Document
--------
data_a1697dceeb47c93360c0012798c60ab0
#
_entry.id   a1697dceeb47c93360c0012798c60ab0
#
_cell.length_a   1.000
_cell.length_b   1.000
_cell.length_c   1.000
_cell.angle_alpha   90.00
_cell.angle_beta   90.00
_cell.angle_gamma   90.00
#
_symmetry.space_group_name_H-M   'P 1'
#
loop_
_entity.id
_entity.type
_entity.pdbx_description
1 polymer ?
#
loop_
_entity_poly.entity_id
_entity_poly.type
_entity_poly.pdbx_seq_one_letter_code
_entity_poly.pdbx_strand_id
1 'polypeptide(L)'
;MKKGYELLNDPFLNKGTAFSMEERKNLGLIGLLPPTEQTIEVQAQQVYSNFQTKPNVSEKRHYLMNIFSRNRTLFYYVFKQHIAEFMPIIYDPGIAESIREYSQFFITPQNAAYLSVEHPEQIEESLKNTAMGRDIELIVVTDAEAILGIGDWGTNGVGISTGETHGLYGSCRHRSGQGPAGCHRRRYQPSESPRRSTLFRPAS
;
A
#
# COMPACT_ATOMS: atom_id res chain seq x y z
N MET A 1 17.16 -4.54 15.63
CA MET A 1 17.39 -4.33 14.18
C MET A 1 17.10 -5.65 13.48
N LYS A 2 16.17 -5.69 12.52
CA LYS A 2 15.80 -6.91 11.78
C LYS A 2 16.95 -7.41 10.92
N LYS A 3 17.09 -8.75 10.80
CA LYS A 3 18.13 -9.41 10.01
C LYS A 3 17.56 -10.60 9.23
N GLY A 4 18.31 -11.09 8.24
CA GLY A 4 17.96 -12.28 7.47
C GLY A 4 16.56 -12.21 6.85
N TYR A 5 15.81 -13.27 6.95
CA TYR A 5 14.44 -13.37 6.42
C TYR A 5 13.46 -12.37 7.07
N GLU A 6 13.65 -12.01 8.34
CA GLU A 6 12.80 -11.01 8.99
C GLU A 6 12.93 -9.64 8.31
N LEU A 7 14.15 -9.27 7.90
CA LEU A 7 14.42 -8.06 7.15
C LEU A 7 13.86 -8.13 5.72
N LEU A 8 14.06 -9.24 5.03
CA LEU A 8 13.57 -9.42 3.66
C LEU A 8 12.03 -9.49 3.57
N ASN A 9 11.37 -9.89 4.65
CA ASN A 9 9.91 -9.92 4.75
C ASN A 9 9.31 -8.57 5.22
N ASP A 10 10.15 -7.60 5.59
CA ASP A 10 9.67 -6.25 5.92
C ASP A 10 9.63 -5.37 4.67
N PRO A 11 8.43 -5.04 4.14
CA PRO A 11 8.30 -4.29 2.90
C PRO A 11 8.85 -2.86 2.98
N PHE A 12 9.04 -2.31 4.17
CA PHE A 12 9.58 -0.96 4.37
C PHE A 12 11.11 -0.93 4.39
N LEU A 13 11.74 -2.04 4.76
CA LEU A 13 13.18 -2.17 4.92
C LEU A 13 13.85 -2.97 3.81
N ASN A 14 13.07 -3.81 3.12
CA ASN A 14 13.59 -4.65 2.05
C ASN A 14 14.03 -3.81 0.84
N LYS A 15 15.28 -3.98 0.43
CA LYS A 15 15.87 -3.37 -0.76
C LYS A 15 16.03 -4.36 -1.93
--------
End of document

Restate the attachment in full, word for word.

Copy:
data_a1697dceeb47c93360c0012798c60ab0
#
_entry.id   a1697dceeb47c93360c0012798c60ab0
#
_cell.length_a   1.000
_cell.length_b   1.000
_cell.length_c   1.000
_cell.angle_alpha   90.00
_cell.angle_beta   90.00
_cell.angle_gamma   90.00
#
_symmetry.space_group_name_H-M   'P 1'
#
loop_
_entity.id
_entity.type
_entity.pdbx_description
1 polymer ?
#
loop_
_entity_poly.entity_id
_entity_poly.type
_entity_poly.pdbx_seq_one_letter_code
_entity_poly.pdbx_strand_id
1 'polypeptide(L)'
;MKKGYELLNDPFLNKGTAFSMEERKNLGLIGLLPPTEQTIEVQAQQVYSNFQTKPNVSEKRHYLMNIFSRNRTLFYYVFKQHIAEFMPIIYDPGIAESIREYSQFFITPQNAAYLSVEHPEQIEESLKNTAMGRDIELIVVTDAEAILGIGDWGTNGVGISTGETHGLYGSCRHRSGQGPAGCHRRRYQPSESPRRSTLFRPAS
;
A
#
# COMPACT_ATOMS: atom_id res chain seq x y z
N MET A 1 17.16 -4.54 15.63
CA MET A 1 17.39 -4.33 14.18
C MET A 1 17.10 -5.65 13.48
N LYS A 2 16.17 -5.69 12.52
CA LYS A 2 15.80 -6.91 11.78
C LYS A 2 16.95 -7.41 10.92
N LYS A 3 17.09 -8.75 10.80
CA LYS A 3 18.13 -9.41 10.01
C LYS A 3 17.56 -10.60 9.23
N GLY A 4 18.31 -11.09 8.24
CA GLY A 4 17.96 -12.28 7.47
C GLY A 4 16.56 -12.21 6.85
N TYR A 5 15.81 -13.27 6.95
CA TYR A 5 14.44 -13.37 6.42
C TYR A 5 13.46 -12.37 7.07
N GLU A 6 13.65 -12.01 8.34
CA GLU A 6 12.80 -11.01 8.99
C GLU A 6 12.93 -9.64 8.31
N LEU A 7 14.15 -9.27 7.90
CA LEU A 7 14.42 -8.06 7.15
C LEU A 7 13.86 -8.13 5.72
N LEU A 8 14.06 -9.24 5.03
CA LEU A 8 13.57 -9.42 3.66
C LEU A 8 12.03 -9.49 3.57
N ASN A 9 11.37 -9.89 4.65
CA ASN A 9 9.91 -9.92 4.75
C ASN A 9 9.31 -8.57 5.22
N ASP A 10 10.15 -7.60 5.59
CA ASP A 10 9.67 -6.25 5.92
C ASP A 10 9.63 -5.37 4.67
N PRO A 11 8.43 -5.04 4.14
CA PRO A 11 8.30 -4.29 2.90
C PRO A 11 8.85 -2.86 2.98
N PHE A 12 9.04 -2.31 4.17
CA PHE A 12 9.58 -0.96 4.37
C PHE A 12 11.11 -0.93 4.39
N LEU A 13 11.74 -2.04 4.76
CA LEU A 13 13.18 -2.17 4.92
C LEU A 13 13.85 -2.97 3.81
N ASN A 14 13.07 -3.81 3.12
CA ASN A 14 13.59 -4.65 2.05
C ASN A 14 14.03 -3.81 0.84
N LYS A 15 15.28 -3.98 0.43
CA LYS A 15 15.87 -3.37 -0.76
C LYS A 15 16.03 -4.36 -1.93